There’s something about Big Bend that demands reflection. Maybe it’s the big, soft peaks looming over you, or the way the Basin campground is nestled between the mountains as if in a hug. Maybe it’s the silence, or the endless horizon. Big Bend is the least frequented national park – making it easy to appear, when correctly located, as though you are the only person there. After a month on the road with non-stop driving and visiting, the quiet was rejuvenating. Recognizing that we weren’t meeting our trip goals of (1) running, (2) writing, and (3) figuring out a life plan – the space to reflect was necessary. So we stayed for almost a week.
Coincidentally, we met up with a good friend. Kyle, a college friend of ours, who is headed east to be with his family. When he found out we were going to Big Bend he offered to meet us here. A friendly face that we knew well was welcome after a month of new friends and family visits (wonderful though those experiences were). Kyle is a chatty, opinionated, and smart dude. Having him around to debate the world and things we’ve read, as well as to discuss various values and topics we’re interested in, brought back a college-like intellectual atmosphere that I’ve really missed.
In all my Big Bend reflections, goal number 3 keeps popping back into my thoughts – then I quickly squelch it. A life plan… that’s not vague or anything. Vague though it may be, it’s a vital consideration for the next stages of life. Honestly, though, I think I’m avoiding the topic because this selfish, non-academic freedom I’m currently experiencing is refreshing compared to the relatively depressing topics associated with my subject of study for four years. I graduated, so I don’t need to think about pollution, water issues, climate change, oil wars, endangered species, conventional food, and politics (or how I fit into the change process) anymore – right?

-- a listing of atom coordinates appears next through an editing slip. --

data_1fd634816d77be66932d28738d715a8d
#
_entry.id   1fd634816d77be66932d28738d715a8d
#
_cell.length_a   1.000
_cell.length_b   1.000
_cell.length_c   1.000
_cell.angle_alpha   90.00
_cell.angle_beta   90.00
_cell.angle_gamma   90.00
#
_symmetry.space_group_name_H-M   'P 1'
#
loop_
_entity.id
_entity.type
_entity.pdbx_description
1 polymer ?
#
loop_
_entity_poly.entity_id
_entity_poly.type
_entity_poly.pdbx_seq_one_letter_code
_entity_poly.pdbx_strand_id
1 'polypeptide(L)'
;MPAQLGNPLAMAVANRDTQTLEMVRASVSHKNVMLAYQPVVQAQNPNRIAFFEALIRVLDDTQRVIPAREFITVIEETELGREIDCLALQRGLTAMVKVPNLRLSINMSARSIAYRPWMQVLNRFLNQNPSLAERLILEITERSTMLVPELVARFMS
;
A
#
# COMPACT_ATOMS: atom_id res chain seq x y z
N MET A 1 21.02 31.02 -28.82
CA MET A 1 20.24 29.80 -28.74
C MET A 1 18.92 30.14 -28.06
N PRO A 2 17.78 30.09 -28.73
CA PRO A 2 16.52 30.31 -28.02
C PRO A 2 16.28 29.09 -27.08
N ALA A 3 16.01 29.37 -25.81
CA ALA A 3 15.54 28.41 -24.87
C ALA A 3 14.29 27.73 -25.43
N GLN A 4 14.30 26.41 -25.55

Wrong. The last thing I should do is put those thoughts in the back of my mind. A wonderful woman at the campground last night reminded me of that. We met her at the top of a mountain.
Diana is a retired corrections dept. canine handler. She was discharged in her younger years from the service “for suspected homosexual conduct” – another issue that makes my blood boil, but I’ll skip it for now. She’s traveling the country for what seems to be something like the tenth time, though she lives in Florida with her partner.
We spoke on top of the mountain for an hour, at the campground patio for another hour, and then over dinner at her campsite for several more. We covered everything you could think of: her history, our dreams, politics, food waste, religion, investing, and on and on. Her constant questioning had the effect of reminding us how much we know. I was surprised by our knowledge and apparent intelligence. She kept repeating that young people like us give her faith for the future. She told us we had a lot of potential and to never doubt it. Her admiration gave me renewed faith in myself.
The four of us spent a lot of time discussing “less is more” – smaller houses, less water, reduced consumption, and so on. These ideas were in the forefront of my thoughts this year as I experimented with minimalism and low-cost recreation and prepared for this trip. I’ve discovered the beauty and serenity of living with little and reclaiming domestic trades – I knew this was something I’d like to help others realize, but I didn’t realize how deeply until we met her. Then I realized how far this blog has wandered from it’s original purpose: to show others that a sustainable life can be not only comfortable, but also meaningful and fulfilling.
Diana said one thing that stuck with me:
“Please don’t try to make poor chic; make less beautiful.”
Many people associate living with less, and spending less, with being poor. Most people are terrified of being poor. According to Diana, none more so than the rich. Her message was this – you will never convince anyone to live with less if the consequence is apparent loss of wealth. On further reflection, I think the most important change is the redefinition of wealth. With that, I think I’ve found the beginnings of a life plan.